Analysis of 3 paintings which demonstrate the way the political, economic and social changes affected the perception of women in the 19th Century

Please note this is a re-worked analysis after my tutor’s report and I have added a short reflection at the end.


IMG_6308Alexandre Cabanel  of Mary Victoria Leiter. 1887.  Oil on canvas. Size is 51 x 37 inches (129.5 x 94 cm).

degas and balletThe Dance Class by Edgar Hiliare  Degas.1874. Oil on canvas. Size 32 7/8 x 30 3/8 inches (83.5 x 77.2 cm).

bar at the folies begereEduoard Manet of the Bar at the Folies-Bergere – this is referred to in World History of Art. 1882.  Oil on canvas. Size:  37.8 x 51.2 inches (96 x 130 cm).



During the 19th century society consisted of a distinct split in how men and women were expected to behave with women – women were expected to belong to the private or domestic sphere of life whilst men were in the public sphere such as politics, commerce, religion and academia.  Consequentially women were expected by men to be delicate and demure and also subordinate to them which was not helped by the artistic works which had a culture of depicting women as objects for men’s desire or possession.  However women were increasingly seen in public spaces including that of the working environment.

Cabanel was sought by the wealthy Americans and the women wanted him to paint their portraits in a manner which befitted their exulted status in society. At the time of the Mary Leiter’s portrait she was 17 and was introduced to society a year later – in common with many wealthy English families the marriage to an American woman of economic means often saved country houses from the effect of many former workers going to work in the cities or industries as new opportunities arose.  In the upper echelons of society the I have to consider the fact that women could be portrayed as trophies to hang prettily on their wealthy husband’s arms or to entertain their guests and in this aspect the portraits of these wealthy women also displayed the fashionable dresses that they wore – the portraits are a display of wealth and reduce the importance of the sitter to one of a commodity and by that I mean that the patron, usually the husband or father, had stated his ownership of the woman in question.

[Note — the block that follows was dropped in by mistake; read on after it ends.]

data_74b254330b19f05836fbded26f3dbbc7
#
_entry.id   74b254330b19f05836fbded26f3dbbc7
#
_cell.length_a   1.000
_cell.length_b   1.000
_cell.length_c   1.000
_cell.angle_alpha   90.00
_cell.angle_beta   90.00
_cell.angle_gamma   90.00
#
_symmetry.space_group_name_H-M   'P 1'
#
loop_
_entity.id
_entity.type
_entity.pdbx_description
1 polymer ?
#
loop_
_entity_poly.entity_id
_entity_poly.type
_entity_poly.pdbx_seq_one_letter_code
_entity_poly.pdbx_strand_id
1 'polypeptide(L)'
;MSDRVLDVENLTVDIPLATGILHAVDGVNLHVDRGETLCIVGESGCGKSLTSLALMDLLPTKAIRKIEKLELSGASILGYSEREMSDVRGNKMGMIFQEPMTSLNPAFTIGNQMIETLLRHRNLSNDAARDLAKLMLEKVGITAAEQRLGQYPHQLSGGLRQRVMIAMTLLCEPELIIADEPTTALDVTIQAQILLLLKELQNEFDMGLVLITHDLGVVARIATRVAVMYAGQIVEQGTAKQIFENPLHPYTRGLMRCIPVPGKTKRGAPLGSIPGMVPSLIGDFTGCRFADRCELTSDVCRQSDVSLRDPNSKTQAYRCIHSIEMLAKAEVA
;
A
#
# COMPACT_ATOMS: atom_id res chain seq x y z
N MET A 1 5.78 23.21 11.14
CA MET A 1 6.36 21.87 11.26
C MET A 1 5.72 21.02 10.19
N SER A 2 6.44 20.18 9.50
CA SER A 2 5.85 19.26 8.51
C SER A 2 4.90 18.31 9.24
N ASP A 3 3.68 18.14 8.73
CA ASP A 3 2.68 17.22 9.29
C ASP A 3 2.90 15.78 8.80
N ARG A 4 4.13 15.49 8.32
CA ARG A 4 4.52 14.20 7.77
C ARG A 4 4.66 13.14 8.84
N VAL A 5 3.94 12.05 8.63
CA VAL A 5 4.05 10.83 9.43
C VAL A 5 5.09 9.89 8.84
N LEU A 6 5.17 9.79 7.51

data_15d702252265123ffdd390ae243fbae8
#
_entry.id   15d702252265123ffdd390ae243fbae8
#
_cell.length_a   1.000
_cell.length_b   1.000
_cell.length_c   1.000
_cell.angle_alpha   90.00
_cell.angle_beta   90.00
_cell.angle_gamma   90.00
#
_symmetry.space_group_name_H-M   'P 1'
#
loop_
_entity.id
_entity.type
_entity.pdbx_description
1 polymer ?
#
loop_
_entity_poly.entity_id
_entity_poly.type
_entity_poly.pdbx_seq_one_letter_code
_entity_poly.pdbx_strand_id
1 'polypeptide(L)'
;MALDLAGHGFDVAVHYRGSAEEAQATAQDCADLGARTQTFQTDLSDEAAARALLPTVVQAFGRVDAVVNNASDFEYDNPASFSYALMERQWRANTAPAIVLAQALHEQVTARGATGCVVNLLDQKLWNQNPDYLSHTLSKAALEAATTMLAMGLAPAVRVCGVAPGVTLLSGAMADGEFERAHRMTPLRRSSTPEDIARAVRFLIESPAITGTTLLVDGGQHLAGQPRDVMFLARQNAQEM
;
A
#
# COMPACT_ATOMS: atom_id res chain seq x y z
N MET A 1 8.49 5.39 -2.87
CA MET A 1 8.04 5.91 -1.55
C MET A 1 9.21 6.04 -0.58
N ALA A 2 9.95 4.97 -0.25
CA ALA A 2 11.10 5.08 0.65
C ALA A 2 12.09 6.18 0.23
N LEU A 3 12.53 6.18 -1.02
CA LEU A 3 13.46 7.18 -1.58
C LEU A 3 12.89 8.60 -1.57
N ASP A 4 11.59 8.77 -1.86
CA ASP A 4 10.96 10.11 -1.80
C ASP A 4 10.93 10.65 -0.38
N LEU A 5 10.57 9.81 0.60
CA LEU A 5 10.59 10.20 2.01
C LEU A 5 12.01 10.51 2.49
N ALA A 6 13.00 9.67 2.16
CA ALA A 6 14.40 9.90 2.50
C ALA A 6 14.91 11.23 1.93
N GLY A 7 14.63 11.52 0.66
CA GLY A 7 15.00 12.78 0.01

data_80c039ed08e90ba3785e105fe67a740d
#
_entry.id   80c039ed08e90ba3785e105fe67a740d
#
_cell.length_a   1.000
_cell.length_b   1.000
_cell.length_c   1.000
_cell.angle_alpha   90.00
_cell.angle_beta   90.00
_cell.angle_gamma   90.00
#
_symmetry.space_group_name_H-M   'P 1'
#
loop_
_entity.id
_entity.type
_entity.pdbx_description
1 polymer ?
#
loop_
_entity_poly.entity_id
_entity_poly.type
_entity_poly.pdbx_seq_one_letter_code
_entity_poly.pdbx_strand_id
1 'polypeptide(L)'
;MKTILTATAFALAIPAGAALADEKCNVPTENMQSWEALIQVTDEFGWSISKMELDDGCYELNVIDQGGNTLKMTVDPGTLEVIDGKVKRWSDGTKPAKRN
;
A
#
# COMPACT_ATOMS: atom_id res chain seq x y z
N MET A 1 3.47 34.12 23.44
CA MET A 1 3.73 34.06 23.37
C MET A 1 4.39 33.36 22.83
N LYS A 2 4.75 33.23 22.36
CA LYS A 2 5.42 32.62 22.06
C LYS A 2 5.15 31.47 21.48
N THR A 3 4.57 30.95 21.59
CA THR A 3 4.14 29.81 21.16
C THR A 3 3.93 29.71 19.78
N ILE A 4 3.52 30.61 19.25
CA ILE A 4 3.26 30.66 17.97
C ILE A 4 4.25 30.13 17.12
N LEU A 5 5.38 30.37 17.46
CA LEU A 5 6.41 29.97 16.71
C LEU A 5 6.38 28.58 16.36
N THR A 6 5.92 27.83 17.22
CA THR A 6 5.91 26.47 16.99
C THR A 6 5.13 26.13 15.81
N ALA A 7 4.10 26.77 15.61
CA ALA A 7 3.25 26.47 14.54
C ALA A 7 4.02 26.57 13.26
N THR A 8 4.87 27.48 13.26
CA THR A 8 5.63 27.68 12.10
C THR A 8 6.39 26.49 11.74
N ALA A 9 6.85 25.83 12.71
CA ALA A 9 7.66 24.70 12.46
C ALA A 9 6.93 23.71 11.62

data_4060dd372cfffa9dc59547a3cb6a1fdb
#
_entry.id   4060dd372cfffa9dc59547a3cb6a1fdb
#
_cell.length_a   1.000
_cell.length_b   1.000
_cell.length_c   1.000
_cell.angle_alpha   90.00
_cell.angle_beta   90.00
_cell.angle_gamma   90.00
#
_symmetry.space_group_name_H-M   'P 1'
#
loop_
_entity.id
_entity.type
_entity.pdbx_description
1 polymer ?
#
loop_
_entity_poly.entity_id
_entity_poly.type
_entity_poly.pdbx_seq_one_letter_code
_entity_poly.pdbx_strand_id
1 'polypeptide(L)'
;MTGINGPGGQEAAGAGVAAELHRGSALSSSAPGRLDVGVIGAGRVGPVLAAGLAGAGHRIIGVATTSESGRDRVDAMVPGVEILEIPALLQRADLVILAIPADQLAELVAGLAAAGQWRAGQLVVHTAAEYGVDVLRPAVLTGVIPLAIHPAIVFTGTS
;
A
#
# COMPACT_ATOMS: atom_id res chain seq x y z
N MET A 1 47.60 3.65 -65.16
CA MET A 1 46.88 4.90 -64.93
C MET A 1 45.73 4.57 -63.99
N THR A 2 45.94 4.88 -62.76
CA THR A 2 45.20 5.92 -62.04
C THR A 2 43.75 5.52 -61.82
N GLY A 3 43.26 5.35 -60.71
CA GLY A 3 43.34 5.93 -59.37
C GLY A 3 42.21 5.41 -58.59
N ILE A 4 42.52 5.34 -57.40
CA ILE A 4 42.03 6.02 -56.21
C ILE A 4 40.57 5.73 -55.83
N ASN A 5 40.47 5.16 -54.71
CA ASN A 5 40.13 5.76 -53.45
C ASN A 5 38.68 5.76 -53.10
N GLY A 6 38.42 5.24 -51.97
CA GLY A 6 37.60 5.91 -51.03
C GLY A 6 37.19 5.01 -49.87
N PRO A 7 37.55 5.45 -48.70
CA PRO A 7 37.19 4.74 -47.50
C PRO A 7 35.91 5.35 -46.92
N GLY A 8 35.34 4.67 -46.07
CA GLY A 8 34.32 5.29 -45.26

Degas demonstrates the hard and realistic life of the ballet and the fairy tale escape the women sought from the drudgery of their economically and socially deprived lives was just another illusion. As I look at a variety of Degas’s works on the ballet they are always dynamic in their composition – by cropping the figures, the angularity and use of different viewpoints or compressed spaces he portrays the sense of movement and high level of physical activity that a ballet class or performance requires.  The dancers of Degas’s paintings are just that i.e. dancers and not sexual objects to be desired or visited by the upper class men of Paris society – he captures the women working hard at their craft either in a variety of poses caught mid-movement or stretching.  What is intriguing as I learn more about Degas is that he was a misogynist and referred to women included dancers as animals but his portrayal of the ballet seems to put them on a pedestal and not portray the ugliness he saw in reality.

On the other hand Manet has portrayed the barmaid as she was perceived by high society through the use phallic symbolism throughout the painting – the trapeze artist in the top left is a symbol of sexual activity, the chandeliers are round and vaginal and even the bottles are phallic shapes and this means that the work is one of both selling the drinks of the bar but also one of seduction in a world where the woman was seen as a sexual object for the enjoyment of men. As I look again I note a disparity between the reflections in the mirror and that of the reality – the positions of the reflection Suzon is not in the correct place and the man who is reflected in the mirror would have his back to the spectator at the front of the picture.  Suzon has a look of melancholy on her face as she is clearly unhappy in her life and her locket signifies a life away from the bar.  It is interesting to literally reflect on the inspiration for this work which is Las Meninas by Velazquez which Manet much admired – the latter recreated his use of reflections to portray a world only that only exists in mirrors.